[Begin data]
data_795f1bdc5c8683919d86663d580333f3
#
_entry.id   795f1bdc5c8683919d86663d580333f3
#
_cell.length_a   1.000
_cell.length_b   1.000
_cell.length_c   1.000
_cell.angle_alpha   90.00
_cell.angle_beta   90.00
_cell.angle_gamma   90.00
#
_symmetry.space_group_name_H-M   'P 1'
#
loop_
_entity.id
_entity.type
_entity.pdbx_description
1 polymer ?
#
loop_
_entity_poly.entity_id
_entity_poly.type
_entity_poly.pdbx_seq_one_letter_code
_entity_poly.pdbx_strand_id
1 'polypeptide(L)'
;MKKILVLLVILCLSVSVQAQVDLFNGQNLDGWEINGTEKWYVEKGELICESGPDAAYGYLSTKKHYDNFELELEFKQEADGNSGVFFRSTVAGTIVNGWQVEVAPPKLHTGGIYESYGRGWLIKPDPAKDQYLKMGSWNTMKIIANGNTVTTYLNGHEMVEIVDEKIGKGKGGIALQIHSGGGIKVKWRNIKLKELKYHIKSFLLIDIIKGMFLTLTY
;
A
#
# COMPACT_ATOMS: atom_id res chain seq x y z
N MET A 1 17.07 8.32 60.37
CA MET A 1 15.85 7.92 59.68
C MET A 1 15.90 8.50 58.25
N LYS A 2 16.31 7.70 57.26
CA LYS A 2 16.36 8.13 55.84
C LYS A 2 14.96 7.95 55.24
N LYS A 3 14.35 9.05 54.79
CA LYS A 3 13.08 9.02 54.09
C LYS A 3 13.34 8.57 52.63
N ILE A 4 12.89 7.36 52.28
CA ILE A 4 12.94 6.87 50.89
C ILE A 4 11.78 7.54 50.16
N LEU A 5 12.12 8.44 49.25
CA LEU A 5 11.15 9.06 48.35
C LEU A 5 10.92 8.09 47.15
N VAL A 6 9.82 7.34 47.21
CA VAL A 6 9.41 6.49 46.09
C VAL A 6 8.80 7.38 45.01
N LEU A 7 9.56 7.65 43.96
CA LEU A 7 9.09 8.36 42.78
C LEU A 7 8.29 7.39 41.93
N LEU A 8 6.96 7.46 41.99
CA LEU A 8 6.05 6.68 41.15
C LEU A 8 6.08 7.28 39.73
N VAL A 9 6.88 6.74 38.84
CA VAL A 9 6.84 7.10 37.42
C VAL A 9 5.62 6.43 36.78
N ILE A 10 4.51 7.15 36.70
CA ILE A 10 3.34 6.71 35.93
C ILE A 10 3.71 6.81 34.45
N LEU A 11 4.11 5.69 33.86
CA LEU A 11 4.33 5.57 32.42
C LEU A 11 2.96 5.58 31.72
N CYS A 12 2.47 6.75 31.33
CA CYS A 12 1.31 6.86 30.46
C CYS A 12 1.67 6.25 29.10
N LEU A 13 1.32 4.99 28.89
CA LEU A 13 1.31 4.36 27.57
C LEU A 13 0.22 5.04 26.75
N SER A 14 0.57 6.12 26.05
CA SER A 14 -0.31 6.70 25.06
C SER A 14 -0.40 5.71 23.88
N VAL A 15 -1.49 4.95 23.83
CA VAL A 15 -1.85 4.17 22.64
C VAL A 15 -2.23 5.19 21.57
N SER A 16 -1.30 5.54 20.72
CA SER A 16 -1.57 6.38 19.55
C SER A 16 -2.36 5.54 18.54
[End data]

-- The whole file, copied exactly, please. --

data_795f1bdc5c8683919d86663d580333f3
#
_entry.id   795f1bdc5c8683919d86663d580333f3
#
_cell.length_a   1.000
_cell.length_b   1.000
_cell.length_c   1.000
_cell.angle_alpha   90.00
_cell.angle_beta   90.00
_cell.angle_gamma   90.00
#
_symmetry.space_group_name_H-M   'P 1'
#
loop_
_entity.id
_entity.type
_entity.pdbx_description
1 polymer ?
#
loop_
_entity_poly.entity_id
_entity_poly.type
_entity_poly.pdbx_seq_one_letter_code
_entity_poly.pdbx_strand_id
1 'polypeptide(L)'
;MKKILVLLVILCLSVSVQAQVDLFNGQNLDGWEINGTEKWYVEKGELICESGPDAAYGYLSTKKHYDNFELELEFKQEADGNSGVFFRSTVAGTIVNGWQVEVAPPKLHTGGIYESYGRGWLIKPDPAKDQYLKMGSWNTMKIIANGNTVTTYLNGHEMVEIVDEKIGKGKGGIALQIHSGGGIKVKWRNIKLKELKYHIKSFLLIDIIKGMFLTLTY
;
A
#
# COMPACT_ATOMS: atom_id res chain seq x y z
N MET A 1 17.07 8.32 60.37
CA MET A 1 15.85 7.92 59.68
C MET A 1 15.90 8.50 58.25
N LYS A 2 16.31 7.70 57.26
CA LYS A 2 16.36 8.13 55.84
C LYS A 2 14.96 7.95 55.24
N LYS A 3 14.35 9.05 54.79
CA LYS A 3 13.08 9.02 54.09
C LYS A 3 13.34 8.57 52.63
N ILE A 4 12.89 7.36 52.28
CA ILE A 4 12.94 6.87 50.89
C ILE A 4 11.78 7.54 50.16
N LEU A 5 12.12 8.44 49.25
CA LEU A 5 11.15 9.06 48.35
C LEU A 5 10.92 8.09 47.15
N VAL A 6 9.82 7.34 47.21
CA VAL A 6 9.41 6.49 46.09
C VAL A 6 8.80 7.38 45.01
N LEU A 7 9.56 7.65 43.96
CA LEU A 7 9.09 8.36 42.78
C LEU A 7 8.29 7.39 41.93
N LEU A 8 6.96 7.46 41.99
CA LEU A 8 6.05 6.68 41.15
C LEU A 8 6.08 7.28 39.73
N VAL A 9 6.88 6.74 38.84
CA VAL A 9 6.84 7.10 37.42
C VAL A 9 5.62 6.43 36.78
N ILE A 10 4.51 7.15 36.70
CA ILE A 10 3.34 6.71 35.93
C ILE A 10 3.71 6.81 34.45
N LEU A 11 4.11 5.69 33.86
CA LEU A 11 4.33 5.57 32.42
C LEU A 11 2.96 5.58 31.72
N CYS A 12 2.47 6.75 31.33
CA CYS A 12 1.31 6.86 30.46
C CYS A 12 1.67 6.25 29.10
N LEU A 13 1.32 4.99 28.89
CA LEU A 13 1.31 4.36 27.57
C LEU A 13 0.22 5.04 26.75
N SER A 14 0.57 6.12 26.05
CA SER A 14 -0.31 6.70 25.06
C SER A 14 -0.40 5.71 23.88
N VAL A 15 -1.49 4.95 23.83
CA VAL A 15 -1.85 4.17 22.64
C VAL A 15 -2.23 5.19 21.57
N SER A 16 -1.30 5.54 20.72
CA SER A 16 -1.57 6.38 19.55
C SER A 16 -2.36 5.54 18.54